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1st Installment of Through the Mirandoor.


1st Installment of Through the Mirandoor.

Road kill.

Chapter 3.

  Setting off alone is quite a tough decision. I have done it plenty of times before, on the road to Santiago, when I left the northern towns of Spain, doing the Camino Frances. Somehow this was very much more daunting. Having QT for support had been a wonderful joy. Part of me of course was keen to set off and get back into my own rhythm. Another part of me feared the openness of the 30km walk I planned to complete this day. If I would have been on the normal Camino route, (that is to say, one where accommodations and other services were readily available) then the towns and facilities would be closer and better catered for. This was however a very sparsely walked route, I was aware that some other people had walked from Tarifa before, by now hearing snippets of information pertaining to this. After two days of not walking, QT’s feet having needed time to heal, I was ready for the off, yet nervous, the ominous open clear skies, raining down yet more sunshine. QT had made her decision to go on ahead by bus to Medina Sedonia, later that morning. I didn’t blame her after all she had not come on the Camino to begin her walk with huge open tracts of land, offering neither shelter nor refreshments. I agreed to see her later in the next hilltop town, knowing all too well it was going to be one hell of a tough walk for me. As straightforward as you could possibly hope for with a final climb into the village, as had been my experience on arriving into Vejer de la Frontera. I had been very impressed by that small provincial town, set up high on the hill overlooking the Atlantic Ocean, and the villages of Barbate and Zahara de los Atunes. Cadiz was clearly visible farther to the north, huge cranes in the marina obvious clues.

   The atmosphere of this town had been very conducive towards the writing of my story so far, though of course I am only the mere scribe. But the story wanted to be written and so a tranquil setting like Vejer was the perfect place. I hope that at some point in the future I might find myself back in this town, to complete and put all the finishing touches to the book. This place being to me, a paradise on earth. The Plaza de España, in the older part of the town being one of the loveliest settings I have encountered, had become home to some of the writing hours thus far.

   So now up at dawn, despite it being somewhat later at this time of the year, and off to greet the new roads of Andalucía. A big sleepy hug from QT to wish me luck, and I was away. Of course because we were travelling by different methods today, I utilized the fact that she was going by coach, and left her with my clothes to be washed, with the idea she might find a launderette and do some washing. Well at the very least I would gain the relief of this few extra kilos, for the journey. However, needing to carry extra water soon had the pack weight back to what it had been previously. I had no real idea of, if and where the opportunity to replenish supplies would come. But of course drinking it would eventually lessen the weight somewhat. On other Caminos, the information is well documented as to where all of the refilling points for water are, but as this is an uncommon route, nothing should be left to chance.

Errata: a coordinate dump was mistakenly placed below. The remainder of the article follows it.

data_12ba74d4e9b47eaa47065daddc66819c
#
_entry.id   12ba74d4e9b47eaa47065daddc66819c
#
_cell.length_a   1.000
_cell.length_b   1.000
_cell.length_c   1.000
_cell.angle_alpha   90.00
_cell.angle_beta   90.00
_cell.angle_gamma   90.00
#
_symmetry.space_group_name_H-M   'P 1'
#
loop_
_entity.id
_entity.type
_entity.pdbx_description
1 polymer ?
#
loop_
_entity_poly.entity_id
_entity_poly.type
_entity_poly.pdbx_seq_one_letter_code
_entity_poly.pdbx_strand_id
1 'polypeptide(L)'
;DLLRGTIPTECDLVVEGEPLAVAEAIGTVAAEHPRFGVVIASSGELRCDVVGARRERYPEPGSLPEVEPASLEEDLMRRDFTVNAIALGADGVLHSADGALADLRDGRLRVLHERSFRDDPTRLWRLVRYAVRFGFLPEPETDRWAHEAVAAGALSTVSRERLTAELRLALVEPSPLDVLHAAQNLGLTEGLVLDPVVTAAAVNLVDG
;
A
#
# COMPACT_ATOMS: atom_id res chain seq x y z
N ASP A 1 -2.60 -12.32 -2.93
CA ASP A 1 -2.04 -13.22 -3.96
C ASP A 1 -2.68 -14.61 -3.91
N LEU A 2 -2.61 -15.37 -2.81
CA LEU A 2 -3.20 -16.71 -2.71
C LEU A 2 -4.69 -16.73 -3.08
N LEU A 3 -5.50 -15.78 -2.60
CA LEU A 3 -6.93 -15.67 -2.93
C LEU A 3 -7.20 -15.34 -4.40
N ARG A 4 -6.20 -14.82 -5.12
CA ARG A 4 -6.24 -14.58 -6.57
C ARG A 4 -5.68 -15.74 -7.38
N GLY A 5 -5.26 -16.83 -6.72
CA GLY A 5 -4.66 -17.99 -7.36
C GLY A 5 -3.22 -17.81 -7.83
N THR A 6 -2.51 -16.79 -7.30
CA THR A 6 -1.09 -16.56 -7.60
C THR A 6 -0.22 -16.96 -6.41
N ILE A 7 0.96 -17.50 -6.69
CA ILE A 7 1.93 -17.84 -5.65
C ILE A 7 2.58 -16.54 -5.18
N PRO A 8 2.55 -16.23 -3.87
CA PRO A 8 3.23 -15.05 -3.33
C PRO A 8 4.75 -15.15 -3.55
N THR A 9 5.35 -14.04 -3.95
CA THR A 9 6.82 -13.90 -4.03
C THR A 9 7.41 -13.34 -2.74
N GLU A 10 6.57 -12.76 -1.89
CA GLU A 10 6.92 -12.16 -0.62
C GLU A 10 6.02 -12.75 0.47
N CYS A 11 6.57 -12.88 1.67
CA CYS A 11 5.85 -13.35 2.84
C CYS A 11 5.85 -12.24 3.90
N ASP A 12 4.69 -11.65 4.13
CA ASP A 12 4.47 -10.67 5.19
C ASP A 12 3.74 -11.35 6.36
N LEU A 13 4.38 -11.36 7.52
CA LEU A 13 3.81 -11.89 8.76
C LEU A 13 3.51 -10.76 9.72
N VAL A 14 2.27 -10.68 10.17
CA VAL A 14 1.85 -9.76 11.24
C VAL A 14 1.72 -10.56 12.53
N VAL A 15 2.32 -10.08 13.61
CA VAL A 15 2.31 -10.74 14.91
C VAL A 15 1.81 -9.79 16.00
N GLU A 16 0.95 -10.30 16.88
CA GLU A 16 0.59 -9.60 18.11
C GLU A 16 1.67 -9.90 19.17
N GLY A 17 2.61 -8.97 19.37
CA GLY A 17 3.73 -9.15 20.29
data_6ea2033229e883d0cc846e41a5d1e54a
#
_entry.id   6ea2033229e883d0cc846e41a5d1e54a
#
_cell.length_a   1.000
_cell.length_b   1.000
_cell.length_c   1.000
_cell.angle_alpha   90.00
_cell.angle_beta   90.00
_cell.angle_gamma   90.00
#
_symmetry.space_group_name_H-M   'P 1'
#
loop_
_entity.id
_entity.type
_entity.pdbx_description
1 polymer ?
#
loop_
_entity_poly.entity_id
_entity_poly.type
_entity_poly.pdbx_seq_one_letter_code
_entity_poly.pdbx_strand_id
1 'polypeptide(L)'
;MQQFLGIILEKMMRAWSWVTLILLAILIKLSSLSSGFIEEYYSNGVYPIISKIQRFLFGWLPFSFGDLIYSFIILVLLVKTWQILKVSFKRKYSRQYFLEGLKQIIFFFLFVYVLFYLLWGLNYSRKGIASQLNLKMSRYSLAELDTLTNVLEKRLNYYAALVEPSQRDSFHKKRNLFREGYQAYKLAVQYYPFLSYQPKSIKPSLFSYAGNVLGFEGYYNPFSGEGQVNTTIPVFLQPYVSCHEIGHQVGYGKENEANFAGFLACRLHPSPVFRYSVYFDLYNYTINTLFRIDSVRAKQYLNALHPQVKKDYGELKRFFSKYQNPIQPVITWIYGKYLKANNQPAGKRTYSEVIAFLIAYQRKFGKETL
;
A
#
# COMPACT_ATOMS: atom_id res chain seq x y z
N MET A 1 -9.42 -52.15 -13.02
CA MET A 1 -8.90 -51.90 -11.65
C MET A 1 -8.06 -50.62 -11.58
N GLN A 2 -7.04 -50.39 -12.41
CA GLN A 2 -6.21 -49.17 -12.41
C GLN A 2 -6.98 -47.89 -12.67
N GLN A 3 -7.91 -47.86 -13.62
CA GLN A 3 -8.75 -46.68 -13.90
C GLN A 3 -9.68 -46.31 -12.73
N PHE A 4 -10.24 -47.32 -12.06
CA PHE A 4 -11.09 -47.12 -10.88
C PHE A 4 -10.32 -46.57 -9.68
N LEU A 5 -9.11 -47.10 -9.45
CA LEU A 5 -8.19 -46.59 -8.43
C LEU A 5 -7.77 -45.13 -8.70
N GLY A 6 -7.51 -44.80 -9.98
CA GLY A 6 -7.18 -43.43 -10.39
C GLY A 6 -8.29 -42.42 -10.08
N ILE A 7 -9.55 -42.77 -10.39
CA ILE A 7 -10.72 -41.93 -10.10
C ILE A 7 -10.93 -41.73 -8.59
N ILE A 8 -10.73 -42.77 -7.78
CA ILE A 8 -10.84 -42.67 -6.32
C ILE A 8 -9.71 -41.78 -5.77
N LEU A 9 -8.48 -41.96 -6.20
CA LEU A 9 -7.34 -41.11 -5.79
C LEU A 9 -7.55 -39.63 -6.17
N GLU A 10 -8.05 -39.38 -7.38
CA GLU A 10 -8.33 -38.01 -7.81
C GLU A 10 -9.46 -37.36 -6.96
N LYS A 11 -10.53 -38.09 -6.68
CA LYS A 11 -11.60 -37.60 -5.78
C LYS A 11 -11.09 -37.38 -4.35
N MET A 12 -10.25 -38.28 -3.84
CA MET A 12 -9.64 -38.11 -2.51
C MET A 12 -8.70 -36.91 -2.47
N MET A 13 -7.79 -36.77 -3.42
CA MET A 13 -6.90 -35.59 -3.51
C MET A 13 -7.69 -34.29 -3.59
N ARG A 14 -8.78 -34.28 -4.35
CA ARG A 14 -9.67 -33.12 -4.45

Talk about strange coincidences. (If you believe in them) I had recently given QT, The Alchemist, by Paulo Coelho. One of my most favourite novels, about journeys and adventures. And here as I left the small town, I met with a man, (oddly familiar) who directed me towards a little known track out of the town. The path was only passable on foot and led down the hillside, cutting shorter the route via the access roads. It was a dusty old track at first, becoming a century’s old cobbled cart track, winding down the valley side. I thanked the universe for showing me such rare and scenic new places as my day got under way.

   In the book, The Alchemist, which is about a boy called Santiago, a shepherd in the Andalucian mountains who sets off in search of treasure that he had dreamt of on several occasions. His simple life, suddenly becomes full of choices. And following his heart he later sets off from Tarifa, to see the great pyramids of Egypt. This was very much in my mind as I had arrived in Tarifa myself some days ago. Though my adventure, one that I would be sharing in part with QT, was to be setting off in completely the other direction, I none the less smiled at the significance this similarity held for me.

   As I left the smiling man, I had met leaving the village, who gave me directions, I had to remark how out of place he had seemed. His voice was tainted with and echo of the East, his Spanish only as good as my own. But the twinkle in his eyes reminded me of the King of Salem from the book. I pondered this briefly as I walked briskly away, convincing myself only of my furtive imagination. But as I rounded the bend at the bottom of the paved road I turned, I couldn’t get the feeling out of my mind. Sure enough the man had vanished. Even the bench upon which he had sat was gone. A gust of wind ruffled my hair, yet no trees showed similar air disturbance. If I had been asleep before, then I was wide awake now, and ready for anything. I sometimes lie to myself as well, and so when I heard the tinkling of bells, I assumed that it had all been a silly dream. Here was I walking to Santiago de Compostela, in the north west corner of Spain, some 1200km away, and already I was losing the plot…….

   Along the track came a herd of goats, or they could have been sheep. I’m no great expert on livestock you should know! Some black ones and little kids made up the collage. And blending into the midst of the small flock came the shepherd. The shepherd was a lean, medium height, older gentleman, with a huge wide eyed smile. I wanted to greet him with some witty comments, based on my previous rhetoric, but fought against such foolishness.

   “Good morning young man”. He greeted.

   “I see you are off on your journey too”. Came his follow up.

   I was about to reply, when he further added.

   “Pay attention to the omens”.